Photo: Blackhorse Says Diné Tsiiyééł [Hair Bun] Is Power

Photo: Blackhorse Says Diné Tsiiyééł [Hair Bun] Is Power



According to Amanda Blackhorse, the traditional Diné [Navajo] hair bun—the tsiiyééł is as essential to the Diné as say, tobacco or eagle feathers to all Native people. She said that like many other indigenous tribes and communities, “our hair is a representation of not only our identity but also our intellect and our way of life.”

Blackhorse explained in a piece for ICTMN that the hair bun is sacred to the Diné, and that it is more than a tradition—it is a form of prayer and a spiritual practice. It is worn by men and women and there is meaning behind its creation and the way it sits on the person’s head.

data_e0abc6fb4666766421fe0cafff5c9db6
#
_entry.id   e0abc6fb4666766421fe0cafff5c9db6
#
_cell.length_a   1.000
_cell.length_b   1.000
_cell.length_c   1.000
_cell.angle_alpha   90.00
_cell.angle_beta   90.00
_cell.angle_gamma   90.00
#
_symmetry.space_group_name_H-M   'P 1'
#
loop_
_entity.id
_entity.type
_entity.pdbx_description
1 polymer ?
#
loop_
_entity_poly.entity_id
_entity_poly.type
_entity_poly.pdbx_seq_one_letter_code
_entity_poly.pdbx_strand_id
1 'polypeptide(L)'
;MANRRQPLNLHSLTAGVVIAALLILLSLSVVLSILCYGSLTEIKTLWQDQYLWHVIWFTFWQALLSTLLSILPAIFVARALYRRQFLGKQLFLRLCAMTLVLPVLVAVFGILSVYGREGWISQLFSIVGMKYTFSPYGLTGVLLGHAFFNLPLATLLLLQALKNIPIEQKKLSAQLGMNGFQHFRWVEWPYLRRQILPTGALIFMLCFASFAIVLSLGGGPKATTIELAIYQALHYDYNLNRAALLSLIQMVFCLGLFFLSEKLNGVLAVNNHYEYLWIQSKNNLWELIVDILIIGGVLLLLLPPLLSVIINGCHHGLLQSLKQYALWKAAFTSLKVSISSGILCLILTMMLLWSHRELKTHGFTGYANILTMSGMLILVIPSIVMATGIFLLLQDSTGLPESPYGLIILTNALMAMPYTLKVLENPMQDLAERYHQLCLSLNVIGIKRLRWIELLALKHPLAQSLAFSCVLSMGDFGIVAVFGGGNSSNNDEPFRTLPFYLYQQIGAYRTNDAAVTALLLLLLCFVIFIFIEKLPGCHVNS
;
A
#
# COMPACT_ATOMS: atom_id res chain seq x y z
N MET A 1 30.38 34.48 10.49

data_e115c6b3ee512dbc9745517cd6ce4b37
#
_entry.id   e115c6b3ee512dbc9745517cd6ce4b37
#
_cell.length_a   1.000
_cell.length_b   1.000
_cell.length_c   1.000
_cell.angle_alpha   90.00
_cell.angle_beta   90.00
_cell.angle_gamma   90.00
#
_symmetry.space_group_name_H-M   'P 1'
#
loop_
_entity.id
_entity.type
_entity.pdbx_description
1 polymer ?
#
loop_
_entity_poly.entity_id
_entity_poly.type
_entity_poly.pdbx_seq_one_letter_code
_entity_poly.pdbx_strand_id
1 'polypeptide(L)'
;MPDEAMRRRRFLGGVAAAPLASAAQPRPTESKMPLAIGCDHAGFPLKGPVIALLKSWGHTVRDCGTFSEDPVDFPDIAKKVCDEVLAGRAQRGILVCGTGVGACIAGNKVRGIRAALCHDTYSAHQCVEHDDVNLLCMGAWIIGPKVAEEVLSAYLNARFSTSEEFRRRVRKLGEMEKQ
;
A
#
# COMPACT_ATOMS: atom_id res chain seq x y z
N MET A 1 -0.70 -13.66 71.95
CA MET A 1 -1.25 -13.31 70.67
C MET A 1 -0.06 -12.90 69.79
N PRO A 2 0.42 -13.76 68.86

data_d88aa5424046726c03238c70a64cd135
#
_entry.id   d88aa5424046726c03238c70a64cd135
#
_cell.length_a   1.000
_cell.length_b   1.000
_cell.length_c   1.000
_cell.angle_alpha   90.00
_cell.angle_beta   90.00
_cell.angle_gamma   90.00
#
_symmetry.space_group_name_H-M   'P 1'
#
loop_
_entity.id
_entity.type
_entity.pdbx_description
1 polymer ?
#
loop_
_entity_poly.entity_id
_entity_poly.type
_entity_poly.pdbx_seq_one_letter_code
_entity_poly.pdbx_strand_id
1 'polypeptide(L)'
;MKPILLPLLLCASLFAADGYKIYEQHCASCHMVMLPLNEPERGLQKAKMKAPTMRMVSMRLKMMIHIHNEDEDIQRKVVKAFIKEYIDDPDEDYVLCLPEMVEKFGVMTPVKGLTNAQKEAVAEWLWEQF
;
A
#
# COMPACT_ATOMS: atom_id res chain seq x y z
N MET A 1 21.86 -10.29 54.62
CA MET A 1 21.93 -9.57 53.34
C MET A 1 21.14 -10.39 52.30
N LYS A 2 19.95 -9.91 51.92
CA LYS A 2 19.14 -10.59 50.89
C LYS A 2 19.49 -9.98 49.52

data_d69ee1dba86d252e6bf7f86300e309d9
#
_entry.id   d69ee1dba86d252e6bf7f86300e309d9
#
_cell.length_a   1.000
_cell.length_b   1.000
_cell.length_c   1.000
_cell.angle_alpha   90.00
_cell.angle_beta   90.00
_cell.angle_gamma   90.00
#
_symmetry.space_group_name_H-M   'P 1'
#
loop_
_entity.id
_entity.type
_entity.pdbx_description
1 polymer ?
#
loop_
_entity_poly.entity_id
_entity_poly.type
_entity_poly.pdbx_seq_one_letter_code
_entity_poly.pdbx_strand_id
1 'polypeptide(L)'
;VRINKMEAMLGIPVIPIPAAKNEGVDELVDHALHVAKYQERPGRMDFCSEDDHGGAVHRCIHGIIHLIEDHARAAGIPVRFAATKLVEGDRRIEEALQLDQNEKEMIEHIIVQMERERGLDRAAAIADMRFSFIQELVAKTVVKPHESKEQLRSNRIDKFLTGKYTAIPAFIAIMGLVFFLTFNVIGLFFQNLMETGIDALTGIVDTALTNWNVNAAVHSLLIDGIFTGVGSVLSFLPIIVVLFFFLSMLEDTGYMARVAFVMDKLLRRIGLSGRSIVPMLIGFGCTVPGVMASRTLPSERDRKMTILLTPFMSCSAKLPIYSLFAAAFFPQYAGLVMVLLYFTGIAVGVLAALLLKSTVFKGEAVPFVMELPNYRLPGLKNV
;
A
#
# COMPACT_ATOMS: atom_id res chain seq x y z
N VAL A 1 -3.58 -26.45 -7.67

On February 2, the Lady Eagles basketball team at Flagstaff High School decided to wear the tsiiyééł during a game, but were asked to remove them based on Arizona Interscholastic Association rules. They did, and won, but the AIA later apologized.

RELATED: Blackhorse: Diné Tsiiyééł [Hair Bun] Is Power

This image was featured in this week’s Indian Country Today Media Network newsletter.

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